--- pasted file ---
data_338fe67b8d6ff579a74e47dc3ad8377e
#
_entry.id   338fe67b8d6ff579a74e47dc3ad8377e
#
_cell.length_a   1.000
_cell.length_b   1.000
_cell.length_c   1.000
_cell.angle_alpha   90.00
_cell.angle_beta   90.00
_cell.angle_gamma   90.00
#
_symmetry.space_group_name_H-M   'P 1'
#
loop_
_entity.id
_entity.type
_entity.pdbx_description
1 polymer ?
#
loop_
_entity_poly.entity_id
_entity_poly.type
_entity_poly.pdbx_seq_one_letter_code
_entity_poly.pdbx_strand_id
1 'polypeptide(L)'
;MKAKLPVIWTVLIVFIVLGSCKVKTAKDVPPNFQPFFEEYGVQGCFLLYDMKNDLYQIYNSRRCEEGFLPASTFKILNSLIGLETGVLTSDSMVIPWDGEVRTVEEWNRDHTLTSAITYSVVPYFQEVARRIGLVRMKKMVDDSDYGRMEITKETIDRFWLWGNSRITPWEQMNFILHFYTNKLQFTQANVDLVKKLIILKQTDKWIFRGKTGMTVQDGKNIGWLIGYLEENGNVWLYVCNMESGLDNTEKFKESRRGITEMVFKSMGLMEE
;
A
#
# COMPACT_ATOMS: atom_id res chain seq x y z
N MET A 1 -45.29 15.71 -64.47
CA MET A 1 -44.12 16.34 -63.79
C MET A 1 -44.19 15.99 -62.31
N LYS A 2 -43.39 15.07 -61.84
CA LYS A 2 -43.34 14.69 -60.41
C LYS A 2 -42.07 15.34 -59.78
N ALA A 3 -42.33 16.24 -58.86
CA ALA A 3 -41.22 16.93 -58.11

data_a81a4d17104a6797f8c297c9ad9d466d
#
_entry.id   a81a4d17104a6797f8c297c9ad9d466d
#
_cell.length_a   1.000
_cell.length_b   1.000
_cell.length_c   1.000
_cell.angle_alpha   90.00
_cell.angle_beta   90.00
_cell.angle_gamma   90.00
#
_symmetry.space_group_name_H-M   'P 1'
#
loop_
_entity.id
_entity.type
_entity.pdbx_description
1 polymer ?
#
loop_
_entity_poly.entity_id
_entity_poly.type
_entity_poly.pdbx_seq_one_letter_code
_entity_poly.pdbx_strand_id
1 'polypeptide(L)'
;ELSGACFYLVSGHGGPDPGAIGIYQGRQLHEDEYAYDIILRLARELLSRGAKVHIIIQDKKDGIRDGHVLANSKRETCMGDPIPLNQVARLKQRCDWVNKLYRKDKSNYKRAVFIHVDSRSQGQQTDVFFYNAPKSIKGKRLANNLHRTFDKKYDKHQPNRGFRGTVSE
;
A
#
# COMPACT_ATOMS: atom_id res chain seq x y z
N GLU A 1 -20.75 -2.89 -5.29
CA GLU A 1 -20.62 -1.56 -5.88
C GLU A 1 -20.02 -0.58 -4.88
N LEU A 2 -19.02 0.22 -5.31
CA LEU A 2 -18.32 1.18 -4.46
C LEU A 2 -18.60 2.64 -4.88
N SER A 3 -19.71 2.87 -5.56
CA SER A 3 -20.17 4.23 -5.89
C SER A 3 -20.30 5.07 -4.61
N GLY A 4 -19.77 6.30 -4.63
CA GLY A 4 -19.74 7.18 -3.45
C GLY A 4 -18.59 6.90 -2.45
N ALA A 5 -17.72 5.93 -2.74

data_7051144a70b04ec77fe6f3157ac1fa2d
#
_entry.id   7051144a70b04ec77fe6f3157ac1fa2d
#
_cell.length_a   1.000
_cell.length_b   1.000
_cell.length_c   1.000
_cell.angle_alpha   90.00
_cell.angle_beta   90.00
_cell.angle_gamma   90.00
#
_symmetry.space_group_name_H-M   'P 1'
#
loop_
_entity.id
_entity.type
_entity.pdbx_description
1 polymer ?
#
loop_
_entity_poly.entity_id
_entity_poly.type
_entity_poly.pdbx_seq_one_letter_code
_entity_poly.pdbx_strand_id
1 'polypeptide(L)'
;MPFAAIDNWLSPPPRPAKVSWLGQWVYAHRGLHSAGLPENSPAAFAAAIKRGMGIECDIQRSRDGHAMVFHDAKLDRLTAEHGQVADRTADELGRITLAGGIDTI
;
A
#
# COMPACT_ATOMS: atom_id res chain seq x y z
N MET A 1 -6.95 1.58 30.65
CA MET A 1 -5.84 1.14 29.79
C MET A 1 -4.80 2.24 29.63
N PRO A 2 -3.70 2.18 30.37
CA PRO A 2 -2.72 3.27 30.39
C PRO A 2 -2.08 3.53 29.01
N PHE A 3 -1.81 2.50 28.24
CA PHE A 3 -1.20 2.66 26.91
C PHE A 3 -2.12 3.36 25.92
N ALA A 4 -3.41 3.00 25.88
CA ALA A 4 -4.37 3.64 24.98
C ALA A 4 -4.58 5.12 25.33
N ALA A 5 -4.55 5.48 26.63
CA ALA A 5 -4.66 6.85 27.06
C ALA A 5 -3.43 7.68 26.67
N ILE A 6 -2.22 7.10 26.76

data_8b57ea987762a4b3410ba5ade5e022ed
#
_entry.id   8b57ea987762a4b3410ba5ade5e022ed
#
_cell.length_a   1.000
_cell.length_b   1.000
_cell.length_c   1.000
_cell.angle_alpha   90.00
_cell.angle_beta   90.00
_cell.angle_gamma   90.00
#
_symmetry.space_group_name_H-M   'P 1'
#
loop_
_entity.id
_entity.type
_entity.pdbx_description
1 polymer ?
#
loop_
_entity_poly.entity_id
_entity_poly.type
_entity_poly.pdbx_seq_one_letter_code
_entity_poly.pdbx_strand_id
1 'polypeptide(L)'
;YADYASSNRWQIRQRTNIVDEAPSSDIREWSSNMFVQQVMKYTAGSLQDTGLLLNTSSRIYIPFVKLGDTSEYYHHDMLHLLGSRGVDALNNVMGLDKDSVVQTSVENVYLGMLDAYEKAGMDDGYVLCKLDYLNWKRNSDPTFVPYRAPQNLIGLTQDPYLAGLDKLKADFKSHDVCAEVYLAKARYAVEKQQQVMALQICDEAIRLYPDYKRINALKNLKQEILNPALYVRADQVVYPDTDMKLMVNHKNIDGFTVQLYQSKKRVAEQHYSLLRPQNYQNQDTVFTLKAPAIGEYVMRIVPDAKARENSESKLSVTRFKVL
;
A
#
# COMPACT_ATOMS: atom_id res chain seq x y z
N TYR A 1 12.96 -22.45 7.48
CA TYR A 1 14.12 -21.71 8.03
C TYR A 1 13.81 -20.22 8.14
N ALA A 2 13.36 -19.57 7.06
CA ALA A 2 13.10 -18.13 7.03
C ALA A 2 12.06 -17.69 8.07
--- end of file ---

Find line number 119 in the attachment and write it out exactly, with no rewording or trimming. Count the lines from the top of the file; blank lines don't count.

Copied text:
CA PHE A 3 -1.20 2.66 26.91